We have what we call our “forest first approach,” which is really a litmus test by which we evaluate our decisions. If it’s best for the forest, we have a lot of autonomy to implement the decision.
We also own and manage two wood products manufacturing facilities. In the late 90’s, the family invested in a hardwood sawmill to allow us to better manage the mature hardwood resource on the family’s lands. Without a market for timber, it is much more difficult to manage the forest sustainably.
Maine has a significant timber history, can you tell us about the symbolism of forests in the state?
Forests have had a significant place in the history of the state. The Forest Industry currently makes up $8-8.5 Billion a year of the state’s economy. Even though it has shrunk somewhat over the past decade, it is still very meaningful to Maine’s economy.
The north Maine woods are 10 million contiguous acres of undeveloped working forest land, the largest contiguous swath of forest east of the Mississippi. The state of Maine is 89% forested - when you are flying north, everything you see around you is a sea of timber. The lion’s share of these resources are owned and managed either by private companies or families.
Maine is a great example of how private working forests can provide the products and services society demands, while continuing to keep that land in a forested condition. Seven Islands style of management demonstrates that it doesn’t have to be a question of either/or, but instead, a state of coexistence. A vibrant, healthy forest that provides habitat for wildlife, clean air and water, carbon sequestration, and opportunities for recreation can also provide an ample supply of wood products.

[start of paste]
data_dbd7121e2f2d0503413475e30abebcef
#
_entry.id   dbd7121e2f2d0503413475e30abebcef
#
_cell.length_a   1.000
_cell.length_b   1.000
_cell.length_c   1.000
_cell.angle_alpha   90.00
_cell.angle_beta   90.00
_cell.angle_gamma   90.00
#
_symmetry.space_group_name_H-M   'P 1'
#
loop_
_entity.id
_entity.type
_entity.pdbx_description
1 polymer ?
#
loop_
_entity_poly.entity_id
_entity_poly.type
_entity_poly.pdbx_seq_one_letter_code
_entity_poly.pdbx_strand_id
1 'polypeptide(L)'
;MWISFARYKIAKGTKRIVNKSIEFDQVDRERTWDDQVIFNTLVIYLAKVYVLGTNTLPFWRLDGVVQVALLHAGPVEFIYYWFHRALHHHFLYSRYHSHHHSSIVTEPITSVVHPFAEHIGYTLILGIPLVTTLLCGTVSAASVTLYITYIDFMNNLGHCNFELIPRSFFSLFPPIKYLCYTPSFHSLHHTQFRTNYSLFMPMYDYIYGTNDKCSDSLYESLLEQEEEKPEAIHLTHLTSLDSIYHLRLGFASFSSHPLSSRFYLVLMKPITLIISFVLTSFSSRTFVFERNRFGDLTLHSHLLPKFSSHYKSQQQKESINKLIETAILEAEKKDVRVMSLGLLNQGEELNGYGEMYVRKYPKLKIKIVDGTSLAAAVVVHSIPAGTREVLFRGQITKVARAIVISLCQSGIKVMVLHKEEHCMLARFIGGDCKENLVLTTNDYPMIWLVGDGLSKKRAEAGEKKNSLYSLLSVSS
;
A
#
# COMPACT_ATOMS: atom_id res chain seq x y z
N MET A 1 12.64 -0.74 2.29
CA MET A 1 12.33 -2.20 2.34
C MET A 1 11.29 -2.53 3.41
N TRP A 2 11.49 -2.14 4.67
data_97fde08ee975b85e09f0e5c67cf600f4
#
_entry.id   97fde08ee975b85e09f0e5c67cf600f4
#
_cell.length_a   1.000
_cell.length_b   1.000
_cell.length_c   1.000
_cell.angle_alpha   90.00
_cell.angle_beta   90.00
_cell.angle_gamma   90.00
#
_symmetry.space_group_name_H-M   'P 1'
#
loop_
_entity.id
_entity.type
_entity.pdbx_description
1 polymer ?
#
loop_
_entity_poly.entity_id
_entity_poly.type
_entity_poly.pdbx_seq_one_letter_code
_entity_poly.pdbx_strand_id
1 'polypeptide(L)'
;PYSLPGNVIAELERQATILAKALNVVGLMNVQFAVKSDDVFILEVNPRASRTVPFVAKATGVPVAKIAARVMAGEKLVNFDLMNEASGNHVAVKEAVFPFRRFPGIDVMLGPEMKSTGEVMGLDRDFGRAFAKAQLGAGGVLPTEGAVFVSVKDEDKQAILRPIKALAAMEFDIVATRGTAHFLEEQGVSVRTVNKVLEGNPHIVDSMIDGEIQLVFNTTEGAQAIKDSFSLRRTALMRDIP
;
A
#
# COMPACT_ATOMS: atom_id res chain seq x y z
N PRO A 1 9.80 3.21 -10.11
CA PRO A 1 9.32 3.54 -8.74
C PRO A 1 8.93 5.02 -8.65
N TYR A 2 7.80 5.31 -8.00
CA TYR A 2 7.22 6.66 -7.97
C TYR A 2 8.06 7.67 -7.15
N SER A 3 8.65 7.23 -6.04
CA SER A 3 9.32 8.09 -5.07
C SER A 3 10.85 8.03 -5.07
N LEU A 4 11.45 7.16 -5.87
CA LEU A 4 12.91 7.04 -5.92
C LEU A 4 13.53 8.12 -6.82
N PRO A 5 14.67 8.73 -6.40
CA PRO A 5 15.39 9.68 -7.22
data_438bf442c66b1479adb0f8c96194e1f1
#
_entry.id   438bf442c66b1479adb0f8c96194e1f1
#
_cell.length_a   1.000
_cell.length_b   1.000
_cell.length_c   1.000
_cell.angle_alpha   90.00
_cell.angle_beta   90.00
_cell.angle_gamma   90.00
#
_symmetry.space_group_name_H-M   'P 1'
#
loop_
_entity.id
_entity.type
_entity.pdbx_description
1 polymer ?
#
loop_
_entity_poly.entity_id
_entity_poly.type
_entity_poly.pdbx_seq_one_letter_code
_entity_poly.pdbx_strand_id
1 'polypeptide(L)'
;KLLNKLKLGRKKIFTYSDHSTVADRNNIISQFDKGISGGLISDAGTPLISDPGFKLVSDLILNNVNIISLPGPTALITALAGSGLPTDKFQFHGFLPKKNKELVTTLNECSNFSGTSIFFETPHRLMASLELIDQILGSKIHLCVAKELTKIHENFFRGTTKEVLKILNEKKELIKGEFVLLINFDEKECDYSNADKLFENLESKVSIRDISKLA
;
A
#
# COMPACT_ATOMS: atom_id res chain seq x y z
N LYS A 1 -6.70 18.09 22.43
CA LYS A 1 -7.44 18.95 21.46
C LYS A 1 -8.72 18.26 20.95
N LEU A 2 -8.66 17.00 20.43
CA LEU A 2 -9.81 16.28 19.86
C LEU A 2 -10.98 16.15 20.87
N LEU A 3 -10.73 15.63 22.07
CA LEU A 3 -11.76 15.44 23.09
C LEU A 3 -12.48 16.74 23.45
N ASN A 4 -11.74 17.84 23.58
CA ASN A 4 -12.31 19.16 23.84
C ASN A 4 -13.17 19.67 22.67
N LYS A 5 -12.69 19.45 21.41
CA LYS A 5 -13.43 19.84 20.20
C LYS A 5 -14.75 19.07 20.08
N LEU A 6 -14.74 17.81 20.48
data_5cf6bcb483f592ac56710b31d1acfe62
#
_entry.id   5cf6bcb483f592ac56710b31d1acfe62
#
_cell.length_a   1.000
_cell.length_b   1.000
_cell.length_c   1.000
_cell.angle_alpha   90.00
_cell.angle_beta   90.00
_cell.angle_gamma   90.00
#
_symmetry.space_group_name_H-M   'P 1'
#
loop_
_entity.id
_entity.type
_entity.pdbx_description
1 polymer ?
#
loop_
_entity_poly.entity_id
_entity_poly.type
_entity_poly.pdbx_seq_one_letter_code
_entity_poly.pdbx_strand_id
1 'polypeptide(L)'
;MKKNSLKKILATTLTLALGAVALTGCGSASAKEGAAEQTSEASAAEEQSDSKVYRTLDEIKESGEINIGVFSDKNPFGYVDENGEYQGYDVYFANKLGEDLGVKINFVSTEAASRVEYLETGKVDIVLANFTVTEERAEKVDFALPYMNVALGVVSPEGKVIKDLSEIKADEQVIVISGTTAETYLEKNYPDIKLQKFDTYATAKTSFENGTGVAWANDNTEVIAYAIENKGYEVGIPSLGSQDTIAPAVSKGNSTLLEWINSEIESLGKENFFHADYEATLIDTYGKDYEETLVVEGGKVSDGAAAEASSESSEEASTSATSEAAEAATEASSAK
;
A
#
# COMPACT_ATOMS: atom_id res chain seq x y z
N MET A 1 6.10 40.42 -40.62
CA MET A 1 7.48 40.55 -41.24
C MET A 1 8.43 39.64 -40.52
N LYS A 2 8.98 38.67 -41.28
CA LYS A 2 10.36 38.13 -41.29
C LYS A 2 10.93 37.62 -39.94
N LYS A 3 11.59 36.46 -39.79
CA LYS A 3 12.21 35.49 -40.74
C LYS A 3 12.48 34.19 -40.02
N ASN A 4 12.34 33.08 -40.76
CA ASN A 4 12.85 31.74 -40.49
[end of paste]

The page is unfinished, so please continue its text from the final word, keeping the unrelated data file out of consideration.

What first brought you to the collaboration with WholeTrees?
[Co-Founder and CEO] Amelia Baxter and I have known each other for quite a long time - we first met when I was working in the US south for another forest management company. You really can’t practice sustainable forestry without strong and diverse markets for timber - especially low quality timber. The conversation began with WholeTrees being able to deliver interesting and creative markets for lower value timber. Where I worked in the US south at the time, the geography did not offer much opportunity given its types of timber.
After I moved back to Maine and joined Seven Islands, it was pretty clear that Maine’s forests had multiple compatible species that would potentially do well for the WholeTrees market. Sugar Maple and Yellow Birch meet the aesthetic, visual, and durability requirements necessary to serve WholeTrees' market segments. WholeTrees brings together the natural beauty of trees with commercial construction requirements. Because they serve owners, architects, and engineers who are drawn to a particular biophilic and raw timber aesthetic, the vast hardwood resources of Maine are a natural fit.
How does the partnership work, and how might it work in the future?